I worked on a project that used prototypes from this same company in an F150 pickup truck as a demonstrator for a hybrid vehicle.

These motors were capable of around 400 ft-lbs of torque at the wheels, flat curve and impressive (i.e., not just 400 ft-lbs at zero rpm)

However the major obstacle was that the motors were quickly ruined as soon as the vehicle hit even the slightest of bumps at any kind of speed. They're still working on that problem, last I heard. It's been about a year since I've had any updates though.
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Re: Protean’s high torque in-wheel motors

Post by avengerengines » Mon Dec 27, 2010 1:46 pm

I wonder why it's not mounted in the vehicle with half shafts to the wheels. With no brakes in the wheels there wouldn't be much weight there.

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Re: Protean’s high torque in-wheel motors

Post by dieselgeek » Mon Dec 27, 2010 2:18 pm

avengerengines wrote:I wonder why it's not mounted in the vehicle with half shafts to the wheels. With no brakes in the wheels there wouldn't be much weight there.
that is exactly what was being planned for "Version 2.0" of the truck I worked on. Lack of funding killed the project though.
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Re: Protean’s high torque in-wheel motors

Post by RobsonCNC » Mon Dec 27, 2010 5:32 pm

Probably for the same reason that you don't see many(or is that any?) cars with the brakes mounted inboard. I know it's been done at the rear though, but not sure of the front.

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Re: Protean’s high torque in-wheel motors

Post by Keith Morganstein » Mon Dec 27, 2010 6:15 pm

RobsonCNC wrote:Probably for the same reason that you don't see many(or is that any?) cars with the brakes mounted inboard. I know it's been done at the rear though, but not sure of the front.
Oh, some lovely cars such as Citroëns and the early 70's Audi 100 had inboard front disc brakes...
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Re: Protean’s high torque in-wheel motors

Post by The Dark Side of Will » Mon Dec 27, 2010 6:56 pm

Quite a few Jaguars over the years have had inboard rear disks.
It is complicating, but I'd like to see more manufacturers do it, as it pays significant dividends in ride quality.

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Re: Protean’s high torque in-wheel motors

Post by Brian S » Mon Dec 27, 2010 8:12 pm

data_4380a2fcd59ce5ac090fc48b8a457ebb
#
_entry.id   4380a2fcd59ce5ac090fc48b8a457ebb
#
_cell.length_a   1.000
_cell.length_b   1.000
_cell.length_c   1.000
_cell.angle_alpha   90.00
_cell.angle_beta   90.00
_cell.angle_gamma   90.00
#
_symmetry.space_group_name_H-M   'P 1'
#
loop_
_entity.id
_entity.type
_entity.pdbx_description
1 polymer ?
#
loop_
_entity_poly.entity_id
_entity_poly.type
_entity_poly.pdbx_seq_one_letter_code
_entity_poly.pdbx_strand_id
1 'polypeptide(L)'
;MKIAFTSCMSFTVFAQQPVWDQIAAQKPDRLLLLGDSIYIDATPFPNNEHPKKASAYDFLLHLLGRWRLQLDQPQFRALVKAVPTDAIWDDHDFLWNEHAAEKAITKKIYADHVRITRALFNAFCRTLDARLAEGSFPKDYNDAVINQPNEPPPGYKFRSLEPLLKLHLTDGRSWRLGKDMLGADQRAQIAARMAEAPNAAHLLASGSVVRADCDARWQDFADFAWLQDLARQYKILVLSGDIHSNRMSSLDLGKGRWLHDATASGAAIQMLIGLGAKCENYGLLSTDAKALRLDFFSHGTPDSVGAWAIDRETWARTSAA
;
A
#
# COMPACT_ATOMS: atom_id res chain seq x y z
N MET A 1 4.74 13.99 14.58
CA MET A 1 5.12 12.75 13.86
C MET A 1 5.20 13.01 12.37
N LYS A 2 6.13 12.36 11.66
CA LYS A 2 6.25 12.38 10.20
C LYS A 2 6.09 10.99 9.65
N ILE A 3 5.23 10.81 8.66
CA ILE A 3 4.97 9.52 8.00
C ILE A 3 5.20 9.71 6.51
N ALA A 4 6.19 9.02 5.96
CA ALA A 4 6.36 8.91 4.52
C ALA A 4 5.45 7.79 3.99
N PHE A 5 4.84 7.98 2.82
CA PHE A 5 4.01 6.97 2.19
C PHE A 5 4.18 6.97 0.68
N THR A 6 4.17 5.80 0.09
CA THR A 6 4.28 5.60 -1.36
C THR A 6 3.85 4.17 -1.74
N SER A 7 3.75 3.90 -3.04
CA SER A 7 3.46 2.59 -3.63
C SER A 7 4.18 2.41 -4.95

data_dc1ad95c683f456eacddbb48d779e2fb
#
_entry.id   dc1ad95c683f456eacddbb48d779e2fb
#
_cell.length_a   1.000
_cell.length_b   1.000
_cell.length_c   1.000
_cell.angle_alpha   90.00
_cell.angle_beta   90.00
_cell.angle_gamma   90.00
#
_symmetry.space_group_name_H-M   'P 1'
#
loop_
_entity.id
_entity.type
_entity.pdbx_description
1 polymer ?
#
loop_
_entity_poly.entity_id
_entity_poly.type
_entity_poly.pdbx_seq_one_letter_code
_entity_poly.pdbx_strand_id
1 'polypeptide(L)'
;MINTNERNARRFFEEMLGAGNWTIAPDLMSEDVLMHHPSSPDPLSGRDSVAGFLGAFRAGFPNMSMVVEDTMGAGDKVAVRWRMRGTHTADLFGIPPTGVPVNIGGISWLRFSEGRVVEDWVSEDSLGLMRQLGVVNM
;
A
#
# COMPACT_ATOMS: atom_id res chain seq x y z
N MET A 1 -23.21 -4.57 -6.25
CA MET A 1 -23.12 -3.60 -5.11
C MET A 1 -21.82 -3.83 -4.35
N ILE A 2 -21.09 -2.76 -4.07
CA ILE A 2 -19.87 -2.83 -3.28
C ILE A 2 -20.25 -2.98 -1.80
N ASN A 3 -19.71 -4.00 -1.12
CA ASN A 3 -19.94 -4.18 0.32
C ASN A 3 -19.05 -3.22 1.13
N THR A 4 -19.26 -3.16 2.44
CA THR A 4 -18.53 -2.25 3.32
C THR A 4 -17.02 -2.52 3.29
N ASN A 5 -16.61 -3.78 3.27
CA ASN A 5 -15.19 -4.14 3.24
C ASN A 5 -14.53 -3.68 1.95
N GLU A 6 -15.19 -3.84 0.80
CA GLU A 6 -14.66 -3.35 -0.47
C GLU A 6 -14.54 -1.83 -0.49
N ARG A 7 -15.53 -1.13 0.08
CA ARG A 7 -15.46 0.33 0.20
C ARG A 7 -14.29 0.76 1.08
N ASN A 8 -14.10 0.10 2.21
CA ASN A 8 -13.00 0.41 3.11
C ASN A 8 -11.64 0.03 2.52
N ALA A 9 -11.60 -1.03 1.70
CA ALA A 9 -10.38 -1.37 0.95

Tesla's competator looks a bit like a Jag and it uses 4 motors.
http://www.worldcarfans.com/1080710756/ ... motor-show

It seems to me braking forces are best controlled at the wheel. Where are brakes mounted on Indy cars?
Nothing prevents the electric motors from being mounted inboard (hybrids do it) but I think diameter would be somewhat limited.
Does a large diameter stator increase torque? I also noticed these motors also don't turn at a very high rpm.

PMW is a sister company.
http://www.printedmotorworks.com/in-wheel-motors/
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Re: Protean’s high torque in-wheel motors

Post by The Dark Side of Will » Mon Dec 27, 2010 8:24 pm

Brian S wrote:It seems to me braking forces are best controlled at the wheel. Where are brakes mounted on Indy cars?
If the brakes are mounted at the hub, then the suspension has to deal with brake torque as well as the longitudinal force slowing the car.
With in-board mounted brakes, those forces can be separated.

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Re: Protean’s high torque in-wheel motors

Post by Brian S » Mon Dec 27, 2010 9:44 pm

The Dark Side of Will wrote:If the brakes are mounted at the hub, then the suspension has to deal with brake torque as well as the longitudinal force slowing the car.
With in-board mounted brakes, those forces can be separated.
I agree, but the forces will be transferred through CV joints and half shafts. If there is a joint or shaft failure during hard braking you may lose control, especially if it's a front wheel. Inboard brakes will use a smaller diameter rotor than can be mounted outboard so more clamping force is required.